Three jeers for Osborne (and Romney and Bieber)


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The Independent Online

Boooooooooo! Horrible noise, isn't it? An extended, derisive moan of obliteration, it's worse than a heckle because it means that your audience wants to drown out your words (or your very presence in the hall) by any means available.

Unless you're Bruce Springsteen, at whose concerts the noise means a worshipping "Bruuuuuuuce", you have to think about what you're doing there on stage.

If you're a politician, you'll stand there thinking, "Oh shite, this is being filmed. It'll be all over YouTube in an hour and all over Twitter in two" – and you have to work out what to do, while the boos reverberate around the stadium.

Laugh it off? Run away in tears? Adopt a pained expression? Try a two-handed "Calm down everyone" gesture? Recently there's been a minor epidemic of boos/jeers/catcalls at public events, and a variety of boo-management tactics were on display. When George Osborne appeared at the Olympic Stadium to dish out the medals to the winners in the men's 400 metres, the mention of his name provoked a chorus of boos.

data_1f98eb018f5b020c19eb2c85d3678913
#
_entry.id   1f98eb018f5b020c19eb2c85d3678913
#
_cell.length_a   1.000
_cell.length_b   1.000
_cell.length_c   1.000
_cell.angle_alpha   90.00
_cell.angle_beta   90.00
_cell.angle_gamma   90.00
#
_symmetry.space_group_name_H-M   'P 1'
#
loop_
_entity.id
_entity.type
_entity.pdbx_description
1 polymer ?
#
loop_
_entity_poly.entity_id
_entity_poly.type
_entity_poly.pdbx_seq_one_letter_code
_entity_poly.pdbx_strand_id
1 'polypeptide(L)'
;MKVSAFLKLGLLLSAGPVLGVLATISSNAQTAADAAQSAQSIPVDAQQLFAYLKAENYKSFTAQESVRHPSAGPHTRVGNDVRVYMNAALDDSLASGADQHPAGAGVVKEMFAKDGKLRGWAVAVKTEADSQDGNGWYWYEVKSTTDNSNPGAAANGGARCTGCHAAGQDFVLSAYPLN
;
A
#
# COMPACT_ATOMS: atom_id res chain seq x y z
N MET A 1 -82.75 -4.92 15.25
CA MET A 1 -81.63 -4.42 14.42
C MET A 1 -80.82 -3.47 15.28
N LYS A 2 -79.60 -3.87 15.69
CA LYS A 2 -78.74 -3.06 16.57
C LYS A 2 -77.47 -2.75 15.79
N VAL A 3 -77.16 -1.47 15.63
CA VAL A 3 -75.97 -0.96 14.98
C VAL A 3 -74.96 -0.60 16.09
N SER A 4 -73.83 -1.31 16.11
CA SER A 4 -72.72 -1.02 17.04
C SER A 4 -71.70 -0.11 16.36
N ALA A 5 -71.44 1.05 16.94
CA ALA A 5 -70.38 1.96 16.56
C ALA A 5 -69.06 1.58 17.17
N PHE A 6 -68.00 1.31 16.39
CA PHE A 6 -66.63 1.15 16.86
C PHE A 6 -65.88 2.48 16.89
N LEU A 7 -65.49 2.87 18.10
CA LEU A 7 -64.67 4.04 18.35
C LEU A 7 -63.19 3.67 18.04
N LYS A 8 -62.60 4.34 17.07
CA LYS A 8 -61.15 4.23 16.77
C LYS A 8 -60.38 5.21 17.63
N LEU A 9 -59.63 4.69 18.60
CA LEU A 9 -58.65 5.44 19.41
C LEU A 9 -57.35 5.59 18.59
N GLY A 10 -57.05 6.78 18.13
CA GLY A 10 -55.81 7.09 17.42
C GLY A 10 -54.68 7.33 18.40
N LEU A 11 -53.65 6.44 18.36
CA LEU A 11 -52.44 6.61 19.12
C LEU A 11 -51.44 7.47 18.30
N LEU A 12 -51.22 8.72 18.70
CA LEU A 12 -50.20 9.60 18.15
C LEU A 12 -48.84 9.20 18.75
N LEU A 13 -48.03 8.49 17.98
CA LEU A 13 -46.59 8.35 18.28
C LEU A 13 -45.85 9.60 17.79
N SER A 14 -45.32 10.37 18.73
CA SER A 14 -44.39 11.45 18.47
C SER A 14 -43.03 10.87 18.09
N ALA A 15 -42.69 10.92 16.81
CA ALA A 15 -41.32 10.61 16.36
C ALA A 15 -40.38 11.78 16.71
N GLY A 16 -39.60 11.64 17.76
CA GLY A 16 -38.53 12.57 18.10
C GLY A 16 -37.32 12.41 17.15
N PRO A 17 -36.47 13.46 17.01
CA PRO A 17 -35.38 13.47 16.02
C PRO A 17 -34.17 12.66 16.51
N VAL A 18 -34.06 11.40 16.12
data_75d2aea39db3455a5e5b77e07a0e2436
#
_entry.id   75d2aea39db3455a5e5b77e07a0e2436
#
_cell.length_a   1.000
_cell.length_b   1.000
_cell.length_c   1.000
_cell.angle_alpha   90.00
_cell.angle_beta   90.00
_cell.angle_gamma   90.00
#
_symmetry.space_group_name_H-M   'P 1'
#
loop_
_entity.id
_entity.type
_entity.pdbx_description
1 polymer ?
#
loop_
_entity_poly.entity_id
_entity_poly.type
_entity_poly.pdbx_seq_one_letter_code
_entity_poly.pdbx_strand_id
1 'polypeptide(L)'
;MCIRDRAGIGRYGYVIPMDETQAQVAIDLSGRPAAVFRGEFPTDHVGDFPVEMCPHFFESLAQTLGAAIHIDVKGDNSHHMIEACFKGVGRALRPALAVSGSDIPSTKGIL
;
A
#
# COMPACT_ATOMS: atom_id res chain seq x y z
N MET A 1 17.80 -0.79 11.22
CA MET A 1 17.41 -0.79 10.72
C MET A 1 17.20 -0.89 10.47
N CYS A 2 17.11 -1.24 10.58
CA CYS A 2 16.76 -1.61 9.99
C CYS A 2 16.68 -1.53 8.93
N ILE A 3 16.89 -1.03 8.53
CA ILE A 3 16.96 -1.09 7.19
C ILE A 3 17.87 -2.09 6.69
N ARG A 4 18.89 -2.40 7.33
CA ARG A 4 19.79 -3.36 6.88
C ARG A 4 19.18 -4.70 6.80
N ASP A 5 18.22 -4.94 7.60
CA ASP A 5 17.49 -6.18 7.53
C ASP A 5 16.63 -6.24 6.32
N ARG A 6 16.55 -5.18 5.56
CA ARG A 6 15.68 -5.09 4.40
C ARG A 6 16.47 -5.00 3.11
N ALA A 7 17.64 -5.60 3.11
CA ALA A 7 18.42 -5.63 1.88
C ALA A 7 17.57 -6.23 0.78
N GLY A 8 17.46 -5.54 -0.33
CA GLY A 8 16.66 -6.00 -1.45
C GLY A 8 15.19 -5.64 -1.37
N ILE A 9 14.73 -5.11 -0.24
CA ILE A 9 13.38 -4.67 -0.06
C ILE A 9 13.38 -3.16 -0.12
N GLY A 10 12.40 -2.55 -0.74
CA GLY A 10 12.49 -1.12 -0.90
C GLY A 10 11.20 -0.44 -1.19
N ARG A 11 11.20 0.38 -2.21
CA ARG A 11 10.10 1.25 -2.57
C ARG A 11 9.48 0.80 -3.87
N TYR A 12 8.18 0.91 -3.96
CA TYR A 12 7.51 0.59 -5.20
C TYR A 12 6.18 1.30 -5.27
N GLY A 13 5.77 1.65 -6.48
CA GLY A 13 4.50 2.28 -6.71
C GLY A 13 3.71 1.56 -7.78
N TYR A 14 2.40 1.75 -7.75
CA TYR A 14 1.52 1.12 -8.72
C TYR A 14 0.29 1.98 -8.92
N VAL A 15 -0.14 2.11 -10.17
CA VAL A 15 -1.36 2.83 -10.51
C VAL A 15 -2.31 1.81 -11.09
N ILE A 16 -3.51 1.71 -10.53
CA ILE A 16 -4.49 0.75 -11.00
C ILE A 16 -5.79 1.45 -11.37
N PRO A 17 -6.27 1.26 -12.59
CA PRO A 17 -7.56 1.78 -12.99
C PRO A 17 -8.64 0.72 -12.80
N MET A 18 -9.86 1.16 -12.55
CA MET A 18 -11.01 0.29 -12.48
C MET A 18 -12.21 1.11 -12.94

Maybe the crowd held him responsible for signing up Atos as a major Paralympic sponsor. Maybe it was because of the recession.

Maybe it was just his eager-schoolboy face. His response was to laugh, as if it was a joke he was in on. But his eyes flashed with momentary panic. (Thank goodness the athletes agreed to bow their heads and let him hang medals around their necks; if they'd refused, he really would have been in trouble.)

YouTube has a nice clip of Justin Bieber, pictured inset, at a New York Knicks game, looking round for the source of the crowd's booing and realising it's because a close-up of his lovely face has appeared on the big screen. His response is to drop his eyes to his lap and breathe deeply, possibly telling himself, "It's just the guys… they're all jealous."

Mitt Romney took a big chance last month in addressing the National Association for the Advancement of Colored People convention and trying to persuade then that he would more for black Americans than Barack Obama. He was heard in an at-best-mutinous silence until, halfway through, he vowed to abolish Obamacare. In the ensuing 15-second crescendo of jeers, he adopted the sitcom-actor tactic of freezing his expression as though waiting for an interlocutor to stop talking.

In the run-up to the presidential election in Russia, Vladimir Putin was loudly booed at a martial arts contest in Moscow by voters clearly sick of having their voices ignored.

Putin did a brilliant job of ignoring the tumult, as if the barracking was about someone else (and Russian TV duly reported that the boos had been for the American opponent in the sporting bout.)

They could all take a lesson from Barack Obama, who is a master with booers and hecklers: he has the rare ability to talk through the storm, laughing, raising a hand, throwing in a self-deprecating remark like a seasoned vaudevillean, and saying "You gotta know your crowd…"